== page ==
I scurried to my local bookstore yesterday to grab a copy of Boston College psychology professor--and avid unschooling supporter--Peter Gray's, new book: Free to Learn: Why Unleashing the Instinct to Play Will Make Our Children Happier, More Self-Reliant, and Better Students for Life. Now, I can't put it down.
Offering both a personal and provocative analysis of the potential consequences of today's predominantly super-charged, over-scheduled, adult-driven, institutionalized childhood, this book is a must-read for those of us choosing a different way:
"We are pushing the limits of children's adaptability. We have pushed children into an abnormal environment, where they are expected to spend ever greater portions of their day under adult direction, sitting at desks, listening to and reading about things that don't interest them, and answering questions that are not their own and are not, to them, real questions. We leave them ever less time and freedom to play, explore, and pursue their own interests." (p.5)
Much of Gray's book focuses on trust. We must trust our children, trust our parenting, trust the evolutionary foundations of natural learning, trust that children have the innate capacity to seek and to know, to engage and collaborate and resolve conflict--if we grown-ups just get out of their way. So much of childhood today seems to be focused on the opposite of trust--on control and orchestration.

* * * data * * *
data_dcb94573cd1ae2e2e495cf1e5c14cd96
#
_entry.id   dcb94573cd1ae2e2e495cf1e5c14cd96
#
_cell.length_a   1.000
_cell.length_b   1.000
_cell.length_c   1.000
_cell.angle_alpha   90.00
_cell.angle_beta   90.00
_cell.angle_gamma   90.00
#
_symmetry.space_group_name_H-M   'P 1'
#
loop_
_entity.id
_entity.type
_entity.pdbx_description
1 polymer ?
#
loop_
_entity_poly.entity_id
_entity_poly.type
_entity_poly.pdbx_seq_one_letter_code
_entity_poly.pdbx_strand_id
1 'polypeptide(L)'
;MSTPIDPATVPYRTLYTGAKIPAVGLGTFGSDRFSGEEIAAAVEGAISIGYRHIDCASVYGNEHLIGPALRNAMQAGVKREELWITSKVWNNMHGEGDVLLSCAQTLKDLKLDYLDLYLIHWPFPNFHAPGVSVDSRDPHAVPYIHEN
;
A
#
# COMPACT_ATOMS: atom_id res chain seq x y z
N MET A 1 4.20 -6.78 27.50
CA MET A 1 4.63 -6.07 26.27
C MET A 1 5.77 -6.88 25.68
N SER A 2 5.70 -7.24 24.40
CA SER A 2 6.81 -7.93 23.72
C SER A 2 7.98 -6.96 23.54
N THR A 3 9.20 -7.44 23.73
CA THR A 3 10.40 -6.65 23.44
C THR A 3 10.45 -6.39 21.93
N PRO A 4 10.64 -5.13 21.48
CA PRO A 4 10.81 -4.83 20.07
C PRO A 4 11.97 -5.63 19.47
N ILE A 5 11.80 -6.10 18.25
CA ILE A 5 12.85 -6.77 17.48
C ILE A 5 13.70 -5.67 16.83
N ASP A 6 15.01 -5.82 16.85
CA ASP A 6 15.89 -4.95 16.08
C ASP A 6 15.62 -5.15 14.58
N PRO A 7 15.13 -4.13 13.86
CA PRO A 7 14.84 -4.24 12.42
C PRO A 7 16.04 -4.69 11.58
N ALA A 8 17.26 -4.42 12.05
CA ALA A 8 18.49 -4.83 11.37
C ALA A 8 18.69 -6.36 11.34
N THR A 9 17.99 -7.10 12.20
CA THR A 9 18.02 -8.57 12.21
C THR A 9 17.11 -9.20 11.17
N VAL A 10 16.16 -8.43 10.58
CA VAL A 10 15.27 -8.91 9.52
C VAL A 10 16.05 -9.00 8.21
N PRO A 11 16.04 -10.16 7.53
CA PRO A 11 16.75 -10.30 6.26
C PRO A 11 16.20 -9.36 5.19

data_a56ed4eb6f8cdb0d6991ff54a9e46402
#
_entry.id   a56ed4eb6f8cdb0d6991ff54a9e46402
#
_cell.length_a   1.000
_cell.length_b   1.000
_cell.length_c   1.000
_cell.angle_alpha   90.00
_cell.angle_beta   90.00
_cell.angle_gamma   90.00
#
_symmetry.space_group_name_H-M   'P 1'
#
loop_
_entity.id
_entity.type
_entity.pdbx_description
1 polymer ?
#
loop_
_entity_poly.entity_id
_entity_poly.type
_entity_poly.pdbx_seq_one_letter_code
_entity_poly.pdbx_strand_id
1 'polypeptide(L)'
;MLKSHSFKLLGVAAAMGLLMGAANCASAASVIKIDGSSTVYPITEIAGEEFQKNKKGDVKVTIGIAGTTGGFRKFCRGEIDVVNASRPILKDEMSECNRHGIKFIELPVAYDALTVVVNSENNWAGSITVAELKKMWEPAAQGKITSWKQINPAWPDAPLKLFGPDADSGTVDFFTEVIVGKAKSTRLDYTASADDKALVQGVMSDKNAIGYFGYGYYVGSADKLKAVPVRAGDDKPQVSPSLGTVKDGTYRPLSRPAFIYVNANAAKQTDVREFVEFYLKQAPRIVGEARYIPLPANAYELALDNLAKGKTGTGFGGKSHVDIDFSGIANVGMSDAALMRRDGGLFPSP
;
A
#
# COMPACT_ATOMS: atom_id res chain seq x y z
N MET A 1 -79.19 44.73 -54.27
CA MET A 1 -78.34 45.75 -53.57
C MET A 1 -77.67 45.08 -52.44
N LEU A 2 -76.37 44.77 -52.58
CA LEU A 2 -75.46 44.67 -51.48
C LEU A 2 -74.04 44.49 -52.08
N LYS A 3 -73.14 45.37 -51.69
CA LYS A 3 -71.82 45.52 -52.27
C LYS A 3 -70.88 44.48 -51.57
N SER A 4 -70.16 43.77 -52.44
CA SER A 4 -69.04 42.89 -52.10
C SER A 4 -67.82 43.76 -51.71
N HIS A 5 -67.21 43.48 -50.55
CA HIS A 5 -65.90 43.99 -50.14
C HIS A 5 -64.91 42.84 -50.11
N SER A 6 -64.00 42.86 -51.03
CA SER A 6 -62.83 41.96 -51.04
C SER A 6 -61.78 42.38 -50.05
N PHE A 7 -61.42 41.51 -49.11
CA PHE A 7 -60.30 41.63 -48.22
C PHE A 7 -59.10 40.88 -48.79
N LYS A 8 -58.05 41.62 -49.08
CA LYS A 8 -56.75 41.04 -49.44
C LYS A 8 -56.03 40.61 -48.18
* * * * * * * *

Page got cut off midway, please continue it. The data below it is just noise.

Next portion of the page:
"Over the past half century or more we have seen a continuous erosion of children's freedom to play and, corresponding with that, a continuous decline in young people's mental and physical health. If this trend continues, we are in serious danger of producing generations of future adults who cannot find their own way in life." (p. 6)
Many unschooling and homeschooling and other alternative-schooling families witness first-hand the results of more trust in the natural learning process. We see our children thrive in wide-open, child-directed, play-based environments that allow them the time and space to reveal their true gifts and passions, and allow them to naturally develop essential cognitive and interpersonal skills. We see them learn to walk and climb, to read and write, to discover and synthesize, to question and wonder--without being told or directed. We see the results of trusting natural learning. Now, how do we show others?
"It is time for people who know better to stand up and move against this terrible tide. Children do not need more schooling. They need less schooling and more freedom." (p. 20)